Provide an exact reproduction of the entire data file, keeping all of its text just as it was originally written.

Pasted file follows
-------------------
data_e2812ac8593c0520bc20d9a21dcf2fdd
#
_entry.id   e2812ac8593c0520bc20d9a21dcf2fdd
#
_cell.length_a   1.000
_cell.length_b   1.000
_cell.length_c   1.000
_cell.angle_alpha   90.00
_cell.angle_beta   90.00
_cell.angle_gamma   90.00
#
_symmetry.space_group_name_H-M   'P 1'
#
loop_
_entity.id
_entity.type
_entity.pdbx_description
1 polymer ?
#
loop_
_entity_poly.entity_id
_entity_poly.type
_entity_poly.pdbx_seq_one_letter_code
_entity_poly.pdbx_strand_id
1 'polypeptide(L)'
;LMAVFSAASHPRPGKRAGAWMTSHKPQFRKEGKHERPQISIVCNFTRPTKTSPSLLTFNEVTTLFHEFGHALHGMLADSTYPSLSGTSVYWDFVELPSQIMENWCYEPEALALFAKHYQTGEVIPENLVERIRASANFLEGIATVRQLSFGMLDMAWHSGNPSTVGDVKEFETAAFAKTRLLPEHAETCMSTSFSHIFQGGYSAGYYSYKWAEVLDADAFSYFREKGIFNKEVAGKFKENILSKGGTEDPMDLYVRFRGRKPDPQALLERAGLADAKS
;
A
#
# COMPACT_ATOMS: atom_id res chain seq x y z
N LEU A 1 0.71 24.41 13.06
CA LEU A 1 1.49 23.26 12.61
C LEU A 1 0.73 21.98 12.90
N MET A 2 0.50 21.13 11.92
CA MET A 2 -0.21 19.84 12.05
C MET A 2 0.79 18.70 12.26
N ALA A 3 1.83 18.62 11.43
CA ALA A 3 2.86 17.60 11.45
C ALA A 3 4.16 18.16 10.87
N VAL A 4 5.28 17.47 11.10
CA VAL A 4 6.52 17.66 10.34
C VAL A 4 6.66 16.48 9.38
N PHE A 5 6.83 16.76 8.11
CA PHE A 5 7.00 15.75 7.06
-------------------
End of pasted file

data_e2812ac8593c0520bc20d9a21dcf2fdd
#
_entry.id   e2812ac8593c0520bc20d9a21dcf2fdd
#
_cell.length_a   1.000
_cell.length_b   1.000
_cell.length_c   1.000
_cell.angle_alpha   90.00
_cell.angle_beta   90.00
_cell.angle_gamma   90.00
#
_symmetry.space_group_name_H-M   'P 1'
#
loop_
_entity.id
_entity.type
_entity.pdbx_description
1 polymer ?
#
loop_
_entity_poly.entity_id
_entity_poly.type
_entity_poly.pdbx_seq_one_letter_code
_entity_poly.pdbx_strand_id
1 'polypeptide(L)'
;LMAVFSAASHPRPGKRAGAWMTSHKPQFRKEGKHERPQISIVCNFTRPTKTSPSLLTFNEVTTLFHEFGHALHGMLADSTYPSLSGTSVYWDFVELPSQIMENWCYEPEALALFAKHYQTGEVIPENLVERIRASANFLEGIATVRQLSFGMLDMAWHSGNPSTVGDVKEFETAAFAKTRLLPEHAETCMSTSFSHIFQGGYSAGYYSYKWAEVLDADAFSYFREKGIFNKEVAGKFKENILSKGGTEDPMDLYVRFRGRKPDPQALLERAGLADAKS
;
A
#
# COMPACT_ATOMS: atom_id res chain seq x y z
N LEU A 1 0.71 24.41 13.06
CA LEU A 1 1.49 23.26 12.61
C LEU A 1 0.73 21.98 12.90
N MET A 2 0.50 21.13 11.92
CA MET A 2 -0.21 19.84 12.05
C MET A 2 0.79 18.70 12.26
N ALA A 3 1.83 18.62 11.43
CA ALA A 3 2.86 17.60 11.45
C ALA A 3 4.16 18.16 10.87
N VAL A 4 5.28 17.47 11.10
CA VAL A 4 6.52 17.66 10.34
C VAL A 4 6.66 16.48 9.38
N PHE A 5 6.83 16.76 8.11
CA PHE A 5 7.00 15.75 7.06